National security expert warns there's likely more Chinese influence stations than what's been discovered

After FBI busts NYC secret Chinese police station, activist group warns of six more on US soil

As the FBI and watchdog groups raise red flags around communist China influence centers based across America, one national security expert sounded alarms that the number of undercover police stations is likely to rise.

"I suspect that number of six is actually low, that all these community centers have been dual-use because the Communist Party ethnically targets its own citizens and friends and family," America First Policy Institute senior fellow Steve Yates said on "Mornings with Maria" Monday. "They are the biggest racists in going after people to try to make them work for their politics."

Following the arrest of two New York City residents who were allegedly running secret "police stations" on behalf of Beijing, the New York Post reported last week that there are at least six more stations on U.S. soil in places like Los Angeles, San Francisco, Houston, Nebraska and Minnesota, according to a Madrid-based human rights group.

The influence centers have reportedly also been used to spy on pro-democracy Chinese nationals. Members of the NYC group are accused of conspiracy to transmit interstate threats and conspiracy to commit interstate harassment.


"More troubling, though, is the fact that the secret police station appears to have had a more sinister use on at least one occasion," U.S. attorney Breon Peace previously said. "An official with the Chinese National Police directed one of the defendants – a U.S. citizen who worked at the secret police station – to help locate a pro-democracy activist of Chinese descent living in California. In other words, the Chinese national police appear to have been using the station to track a U.S. resident on U.S. soil."

Chinatown buildings in New York City

A six-story glass facade building, second from left, is believed to be the site of a foreign police outpost for China in New York's Chinatown. (AP Newsroom)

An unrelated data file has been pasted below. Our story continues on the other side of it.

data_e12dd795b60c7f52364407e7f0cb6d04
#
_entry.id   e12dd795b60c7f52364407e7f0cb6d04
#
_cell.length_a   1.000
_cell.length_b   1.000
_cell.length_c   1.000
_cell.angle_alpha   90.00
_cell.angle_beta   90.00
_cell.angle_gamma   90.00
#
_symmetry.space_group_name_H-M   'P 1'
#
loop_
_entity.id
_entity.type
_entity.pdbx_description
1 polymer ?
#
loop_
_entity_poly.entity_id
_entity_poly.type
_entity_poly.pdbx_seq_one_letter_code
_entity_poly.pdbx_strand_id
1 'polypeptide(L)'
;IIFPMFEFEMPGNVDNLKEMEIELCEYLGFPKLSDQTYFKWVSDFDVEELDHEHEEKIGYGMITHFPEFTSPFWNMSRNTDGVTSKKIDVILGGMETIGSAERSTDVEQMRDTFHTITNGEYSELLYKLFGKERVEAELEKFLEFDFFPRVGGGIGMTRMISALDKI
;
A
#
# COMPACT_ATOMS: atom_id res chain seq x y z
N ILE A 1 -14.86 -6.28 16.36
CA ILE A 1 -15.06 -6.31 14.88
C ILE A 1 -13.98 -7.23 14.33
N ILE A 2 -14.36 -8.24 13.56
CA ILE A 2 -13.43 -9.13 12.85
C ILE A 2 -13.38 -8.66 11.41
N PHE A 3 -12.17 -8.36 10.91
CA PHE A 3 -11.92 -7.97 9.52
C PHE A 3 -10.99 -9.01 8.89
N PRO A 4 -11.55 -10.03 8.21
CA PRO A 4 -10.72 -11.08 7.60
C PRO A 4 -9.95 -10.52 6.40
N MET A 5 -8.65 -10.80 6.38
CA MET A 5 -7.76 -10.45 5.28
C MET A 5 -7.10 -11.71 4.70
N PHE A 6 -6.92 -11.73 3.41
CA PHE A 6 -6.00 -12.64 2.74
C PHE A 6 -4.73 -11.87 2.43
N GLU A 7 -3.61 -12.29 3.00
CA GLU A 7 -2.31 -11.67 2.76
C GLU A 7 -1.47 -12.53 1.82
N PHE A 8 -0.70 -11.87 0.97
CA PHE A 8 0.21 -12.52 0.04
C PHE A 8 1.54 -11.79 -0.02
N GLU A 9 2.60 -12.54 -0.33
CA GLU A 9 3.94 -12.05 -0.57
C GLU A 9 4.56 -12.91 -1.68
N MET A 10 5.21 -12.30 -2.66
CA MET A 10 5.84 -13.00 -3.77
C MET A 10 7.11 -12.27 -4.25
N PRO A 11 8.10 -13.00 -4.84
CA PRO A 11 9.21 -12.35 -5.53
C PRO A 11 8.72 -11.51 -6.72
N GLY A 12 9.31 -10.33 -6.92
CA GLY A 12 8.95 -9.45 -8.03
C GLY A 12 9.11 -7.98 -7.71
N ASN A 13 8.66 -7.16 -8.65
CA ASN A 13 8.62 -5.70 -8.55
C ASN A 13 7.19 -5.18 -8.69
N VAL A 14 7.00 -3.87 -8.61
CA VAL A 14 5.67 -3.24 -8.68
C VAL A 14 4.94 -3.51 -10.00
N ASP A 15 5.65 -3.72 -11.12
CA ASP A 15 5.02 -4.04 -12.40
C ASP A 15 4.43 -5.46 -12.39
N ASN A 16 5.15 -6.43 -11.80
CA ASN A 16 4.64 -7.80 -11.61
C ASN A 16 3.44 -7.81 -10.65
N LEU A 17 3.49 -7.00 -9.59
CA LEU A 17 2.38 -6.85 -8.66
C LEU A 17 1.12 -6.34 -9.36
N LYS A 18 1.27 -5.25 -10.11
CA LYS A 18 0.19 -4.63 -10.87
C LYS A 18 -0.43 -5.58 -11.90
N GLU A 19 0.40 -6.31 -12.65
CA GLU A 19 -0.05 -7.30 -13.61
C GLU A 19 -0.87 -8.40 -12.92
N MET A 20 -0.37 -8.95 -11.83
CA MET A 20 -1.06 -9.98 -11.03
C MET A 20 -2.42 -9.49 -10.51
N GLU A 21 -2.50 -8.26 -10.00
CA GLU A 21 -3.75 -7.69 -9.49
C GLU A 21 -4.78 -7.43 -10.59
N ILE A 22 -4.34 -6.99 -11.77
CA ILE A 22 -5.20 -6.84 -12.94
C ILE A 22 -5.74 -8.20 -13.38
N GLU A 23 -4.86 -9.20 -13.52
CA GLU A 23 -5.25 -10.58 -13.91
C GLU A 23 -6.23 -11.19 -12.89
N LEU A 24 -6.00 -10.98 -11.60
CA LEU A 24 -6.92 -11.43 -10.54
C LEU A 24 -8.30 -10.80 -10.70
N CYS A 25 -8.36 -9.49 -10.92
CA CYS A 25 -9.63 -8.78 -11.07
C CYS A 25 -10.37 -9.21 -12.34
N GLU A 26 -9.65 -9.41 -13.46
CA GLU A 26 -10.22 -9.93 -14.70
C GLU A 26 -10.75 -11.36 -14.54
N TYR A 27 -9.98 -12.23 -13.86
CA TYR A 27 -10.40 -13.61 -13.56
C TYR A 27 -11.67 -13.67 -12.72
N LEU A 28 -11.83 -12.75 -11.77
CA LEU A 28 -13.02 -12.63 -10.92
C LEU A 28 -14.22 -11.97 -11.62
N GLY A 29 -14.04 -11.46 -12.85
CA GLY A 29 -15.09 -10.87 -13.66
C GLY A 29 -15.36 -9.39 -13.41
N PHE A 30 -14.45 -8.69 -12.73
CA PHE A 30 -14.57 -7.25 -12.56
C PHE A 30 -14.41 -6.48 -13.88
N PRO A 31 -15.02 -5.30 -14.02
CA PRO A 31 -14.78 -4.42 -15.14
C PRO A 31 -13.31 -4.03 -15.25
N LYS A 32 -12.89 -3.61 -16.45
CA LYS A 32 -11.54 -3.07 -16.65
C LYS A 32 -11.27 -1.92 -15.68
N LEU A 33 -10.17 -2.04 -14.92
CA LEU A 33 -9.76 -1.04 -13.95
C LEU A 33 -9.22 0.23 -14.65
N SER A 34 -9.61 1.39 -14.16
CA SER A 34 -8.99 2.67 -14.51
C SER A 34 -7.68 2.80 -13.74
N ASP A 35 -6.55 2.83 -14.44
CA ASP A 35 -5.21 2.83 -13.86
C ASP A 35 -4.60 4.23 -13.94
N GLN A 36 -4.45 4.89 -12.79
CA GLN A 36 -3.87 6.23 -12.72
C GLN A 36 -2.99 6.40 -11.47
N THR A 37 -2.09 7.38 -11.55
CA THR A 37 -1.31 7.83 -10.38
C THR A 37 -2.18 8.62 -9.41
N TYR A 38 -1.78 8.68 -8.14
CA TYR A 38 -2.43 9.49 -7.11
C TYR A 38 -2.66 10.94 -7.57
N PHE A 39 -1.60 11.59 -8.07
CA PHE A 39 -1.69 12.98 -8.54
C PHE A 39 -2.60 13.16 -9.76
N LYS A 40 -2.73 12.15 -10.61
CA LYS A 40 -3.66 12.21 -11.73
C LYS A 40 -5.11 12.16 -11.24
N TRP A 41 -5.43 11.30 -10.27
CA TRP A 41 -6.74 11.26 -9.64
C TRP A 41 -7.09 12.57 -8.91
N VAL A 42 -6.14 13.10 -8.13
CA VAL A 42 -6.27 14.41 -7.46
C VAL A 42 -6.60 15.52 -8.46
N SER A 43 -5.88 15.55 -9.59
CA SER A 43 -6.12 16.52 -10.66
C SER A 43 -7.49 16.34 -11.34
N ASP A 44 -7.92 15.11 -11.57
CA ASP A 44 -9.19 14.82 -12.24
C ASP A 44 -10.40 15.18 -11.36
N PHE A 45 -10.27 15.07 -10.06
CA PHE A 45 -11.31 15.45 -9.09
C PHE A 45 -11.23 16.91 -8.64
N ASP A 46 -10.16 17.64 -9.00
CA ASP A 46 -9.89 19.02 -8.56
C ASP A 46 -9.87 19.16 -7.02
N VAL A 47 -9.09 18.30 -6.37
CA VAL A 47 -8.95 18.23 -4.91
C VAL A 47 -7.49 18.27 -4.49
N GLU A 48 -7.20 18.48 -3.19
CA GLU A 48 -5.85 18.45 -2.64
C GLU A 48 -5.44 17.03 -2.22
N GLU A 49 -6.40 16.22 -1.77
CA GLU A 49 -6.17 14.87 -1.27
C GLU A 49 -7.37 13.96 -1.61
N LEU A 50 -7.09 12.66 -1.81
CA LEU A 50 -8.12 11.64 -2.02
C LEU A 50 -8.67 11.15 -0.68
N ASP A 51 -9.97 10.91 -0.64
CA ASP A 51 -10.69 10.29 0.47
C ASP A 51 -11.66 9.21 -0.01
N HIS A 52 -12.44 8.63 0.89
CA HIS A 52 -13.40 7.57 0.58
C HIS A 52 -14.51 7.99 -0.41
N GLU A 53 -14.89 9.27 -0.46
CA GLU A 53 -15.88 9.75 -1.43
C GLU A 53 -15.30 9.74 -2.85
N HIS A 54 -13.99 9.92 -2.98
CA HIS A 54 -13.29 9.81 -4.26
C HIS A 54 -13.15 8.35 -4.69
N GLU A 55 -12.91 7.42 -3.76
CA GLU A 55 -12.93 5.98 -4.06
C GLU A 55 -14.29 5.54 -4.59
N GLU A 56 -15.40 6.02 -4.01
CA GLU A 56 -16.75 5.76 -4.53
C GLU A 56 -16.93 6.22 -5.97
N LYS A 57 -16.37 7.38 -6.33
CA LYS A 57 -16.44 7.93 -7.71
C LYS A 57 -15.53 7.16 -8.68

Yates indicated that the overseas police stations are China’s way of using political warfare and seeking foreign policy advantage.

"That's what China does under the communist parties, what they're doing in the Sudan, but also in the United States. It's outrageous that these influence operations have been able to go on undetected and undeterred within our own country," the senior fellow said.

Gatestone Institute senior fellow Gordon Chang also told host Maria Bartiromo on Sunday that the Chinese centers have been running in America "for decades."

"Chinese consular officials, ministry of state security agents [are] openly violating our sovereignty, committing crimes and getting away with it. So, of course, they thought they could open up fixed locations," Chang said. "We have got to stop this because, look, spy balloons, police stations, fentanyl – the Chinese think that they can do whatever they want in our territory. And if we don't stop them now, this is going to get out of control."


While the Biden White House has assured the public that U.S. relations with China are in good standing, Yates criticized the president for his lack of addressing "a whole host of things that undermine the American way of life."

"Unfortunately for the Biden administration, there's this trail of defeats that sort of begins with the failed withdrawal from Afghanistan. The seeds were sown before that, all the way to this situation in Sudan, and unfortunately, in our homeland. It's a bad look," Yates said. "But if you don't care about the truth, then you can put anyone up in front of a podium to spin, then this is what we get."


Fox News’ Michael Lee, Greg Norman and Marta Dhanis contributed to this report.